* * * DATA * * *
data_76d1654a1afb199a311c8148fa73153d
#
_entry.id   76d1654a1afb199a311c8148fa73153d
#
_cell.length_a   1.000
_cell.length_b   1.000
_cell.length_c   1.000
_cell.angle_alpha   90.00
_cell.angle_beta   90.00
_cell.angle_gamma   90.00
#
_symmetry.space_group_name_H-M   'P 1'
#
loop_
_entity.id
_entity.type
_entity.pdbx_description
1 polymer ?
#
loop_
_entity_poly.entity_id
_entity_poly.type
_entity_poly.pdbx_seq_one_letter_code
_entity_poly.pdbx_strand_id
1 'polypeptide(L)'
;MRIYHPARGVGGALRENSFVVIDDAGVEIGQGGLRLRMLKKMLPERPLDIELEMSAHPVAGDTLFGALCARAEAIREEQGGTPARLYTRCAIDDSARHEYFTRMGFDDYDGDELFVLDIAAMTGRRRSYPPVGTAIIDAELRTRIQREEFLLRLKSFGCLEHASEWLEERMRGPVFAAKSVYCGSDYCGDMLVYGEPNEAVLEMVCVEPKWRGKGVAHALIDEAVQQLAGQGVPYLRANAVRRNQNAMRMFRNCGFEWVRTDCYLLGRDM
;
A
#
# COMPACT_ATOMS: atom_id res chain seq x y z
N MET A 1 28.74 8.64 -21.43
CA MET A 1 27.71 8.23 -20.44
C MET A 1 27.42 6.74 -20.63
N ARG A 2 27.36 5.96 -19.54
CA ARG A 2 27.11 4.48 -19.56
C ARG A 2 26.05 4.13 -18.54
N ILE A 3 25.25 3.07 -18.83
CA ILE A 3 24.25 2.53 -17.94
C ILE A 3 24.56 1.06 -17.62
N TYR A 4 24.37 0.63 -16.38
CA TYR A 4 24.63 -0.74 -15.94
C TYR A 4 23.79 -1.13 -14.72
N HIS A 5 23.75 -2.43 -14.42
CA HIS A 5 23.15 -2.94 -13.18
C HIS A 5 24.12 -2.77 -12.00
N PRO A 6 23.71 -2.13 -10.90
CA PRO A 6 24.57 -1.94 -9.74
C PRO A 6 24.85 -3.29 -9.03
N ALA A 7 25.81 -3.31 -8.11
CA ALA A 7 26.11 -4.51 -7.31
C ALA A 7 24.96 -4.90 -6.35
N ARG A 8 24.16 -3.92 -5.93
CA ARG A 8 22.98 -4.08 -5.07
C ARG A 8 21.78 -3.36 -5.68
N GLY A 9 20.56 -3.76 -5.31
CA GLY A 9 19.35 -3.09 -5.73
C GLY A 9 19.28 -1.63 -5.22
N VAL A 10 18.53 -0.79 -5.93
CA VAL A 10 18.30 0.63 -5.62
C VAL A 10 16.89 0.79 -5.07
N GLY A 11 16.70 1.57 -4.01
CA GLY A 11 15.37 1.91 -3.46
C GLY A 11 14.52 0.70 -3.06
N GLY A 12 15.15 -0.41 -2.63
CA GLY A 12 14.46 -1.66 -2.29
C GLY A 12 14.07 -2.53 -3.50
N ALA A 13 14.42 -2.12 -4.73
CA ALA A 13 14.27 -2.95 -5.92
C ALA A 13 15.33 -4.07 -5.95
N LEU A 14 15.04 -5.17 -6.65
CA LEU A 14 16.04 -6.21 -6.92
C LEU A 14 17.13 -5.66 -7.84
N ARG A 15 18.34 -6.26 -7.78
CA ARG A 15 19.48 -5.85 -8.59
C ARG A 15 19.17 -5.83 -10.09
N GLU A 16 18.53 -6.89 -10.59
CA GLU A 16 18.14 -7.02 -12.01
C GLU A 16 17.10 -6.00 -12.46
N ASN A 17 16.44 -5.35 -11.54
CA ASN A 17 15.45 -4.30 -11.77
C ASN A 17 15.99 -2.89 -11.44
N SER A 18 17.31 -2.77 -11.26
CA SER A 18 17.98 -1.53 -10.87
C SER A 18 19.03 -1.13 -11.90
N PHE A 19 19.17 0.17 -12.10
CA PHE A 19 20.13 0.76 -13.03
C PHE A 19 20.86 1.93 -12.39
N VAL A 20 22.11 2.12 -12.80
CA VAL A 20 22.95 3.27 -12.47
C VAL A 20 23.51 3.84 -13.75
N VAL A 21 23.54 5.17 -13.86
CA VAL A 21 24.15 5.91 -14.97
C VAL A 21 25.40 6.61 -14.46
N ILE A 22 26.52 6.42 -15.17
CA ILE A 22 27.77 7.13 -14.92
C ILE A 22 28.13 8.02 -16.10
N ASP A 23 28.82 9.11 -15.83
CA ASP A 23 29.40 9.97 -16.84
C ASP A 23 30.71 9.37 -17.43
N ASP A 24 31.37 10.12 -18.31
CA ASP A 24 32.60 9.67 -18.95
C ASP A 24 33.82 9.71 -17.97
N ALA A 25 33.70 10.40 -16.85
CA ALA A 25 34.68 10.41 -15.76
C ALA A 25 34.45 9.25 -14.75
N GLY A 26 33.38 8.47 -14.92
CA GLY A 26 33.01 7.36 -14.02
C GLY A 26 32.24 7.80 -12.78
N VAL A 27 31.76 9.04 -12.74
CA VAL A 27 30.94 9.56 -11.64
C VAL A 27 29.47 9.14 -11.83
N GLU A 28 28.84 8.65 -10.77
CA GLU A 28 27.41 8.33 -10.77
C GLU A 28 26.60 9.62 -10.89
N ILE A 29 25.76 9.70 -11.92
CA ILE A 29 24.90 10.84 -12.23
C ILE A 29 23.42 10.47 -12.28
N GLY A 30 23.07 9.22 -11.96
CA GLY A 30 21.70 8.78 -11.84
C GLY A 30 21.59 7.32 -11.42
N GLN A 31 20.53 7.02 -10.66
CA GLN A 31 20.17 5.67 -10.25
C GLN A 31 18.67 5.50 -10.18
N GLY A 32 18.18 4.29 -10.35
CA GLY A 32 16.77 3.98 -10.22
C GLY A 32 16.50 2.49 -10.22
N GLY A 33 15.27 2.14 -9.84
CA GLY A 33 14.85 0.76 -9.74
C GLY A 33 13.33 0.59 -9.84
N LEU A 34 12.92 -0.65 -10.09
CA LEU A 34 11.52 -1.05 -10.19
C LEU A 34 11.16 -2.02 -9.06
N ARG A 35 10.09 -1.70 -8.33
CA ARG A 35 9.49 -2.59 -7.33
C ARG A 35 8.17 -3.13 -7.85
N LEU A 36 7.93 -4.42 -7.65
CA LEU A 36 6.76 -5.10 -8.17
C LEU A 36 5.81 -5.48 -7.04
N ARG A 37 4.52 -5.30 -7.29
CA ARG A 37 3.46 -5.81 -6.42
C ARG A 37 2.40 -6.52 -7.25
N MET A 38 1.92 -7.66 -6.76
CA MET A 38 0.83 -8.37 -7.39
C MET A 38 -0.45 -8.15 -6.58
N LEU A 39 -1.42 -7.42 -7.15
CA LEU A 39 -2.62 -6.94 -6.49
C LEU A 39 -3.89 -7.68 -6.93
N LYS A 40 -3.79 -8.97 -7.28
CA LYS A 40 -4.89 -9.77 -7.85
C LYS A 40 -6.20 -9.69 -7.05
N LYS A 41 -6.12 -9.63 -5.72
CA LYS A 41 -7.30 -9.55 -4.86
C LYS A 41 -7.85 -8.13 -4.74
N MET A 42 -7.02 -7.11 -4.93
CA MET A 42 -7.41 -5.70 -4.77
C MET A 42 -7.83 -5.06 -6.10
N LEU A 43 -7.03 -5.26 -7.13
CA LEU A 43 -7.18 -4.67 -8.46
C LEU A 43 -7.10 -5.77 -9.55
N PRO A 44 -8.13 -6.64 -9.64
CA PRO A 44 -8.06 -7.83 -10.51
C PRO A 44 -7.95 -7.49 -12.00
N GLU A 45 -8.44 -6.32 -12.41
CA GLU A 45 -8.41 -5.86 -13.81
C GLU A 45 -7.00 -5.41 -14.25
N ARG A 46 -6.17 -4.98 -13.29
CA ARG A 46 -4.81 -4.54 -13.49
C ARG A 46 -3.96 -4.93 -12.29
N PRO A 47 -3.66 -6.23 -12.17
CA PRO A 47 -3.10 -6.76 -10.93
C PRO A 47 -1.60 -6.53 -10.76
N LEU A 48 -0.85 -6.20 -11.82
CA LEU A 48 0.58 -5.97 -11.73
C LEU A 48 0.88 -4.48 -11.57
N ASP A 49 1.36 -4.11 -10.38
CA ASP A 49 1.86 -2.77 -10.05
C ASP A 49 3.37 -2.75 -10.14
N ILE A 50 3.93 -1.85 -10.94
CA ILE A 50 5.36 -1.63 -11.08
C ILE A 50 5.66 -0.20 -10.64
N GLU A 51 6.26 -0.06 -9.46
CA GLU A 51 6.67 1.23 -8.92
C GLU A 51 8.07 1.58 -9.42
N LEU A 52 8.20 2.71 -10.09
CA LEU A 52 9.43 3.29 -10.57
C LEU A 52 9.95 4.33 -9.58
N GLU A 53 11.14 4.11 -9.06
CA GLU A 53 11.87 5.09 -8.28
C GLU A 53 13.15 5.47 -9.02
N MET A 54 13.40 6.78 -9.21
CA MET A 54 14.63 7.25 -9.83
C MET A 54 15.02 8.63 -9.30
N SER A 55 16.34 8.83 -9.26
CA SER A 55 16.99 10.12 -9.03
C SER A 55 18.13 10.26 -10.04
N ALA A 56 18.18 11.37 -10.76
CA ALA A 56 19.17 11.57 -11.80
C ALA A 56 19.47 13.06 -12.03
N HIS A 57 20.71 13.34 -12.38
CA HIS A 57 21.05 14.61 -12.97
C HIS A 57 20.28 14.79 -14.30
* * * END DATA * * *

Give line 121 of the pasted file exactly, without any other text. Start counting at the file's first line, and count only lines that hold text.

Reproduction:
N GLN A 31 20.53 7.02 -10.66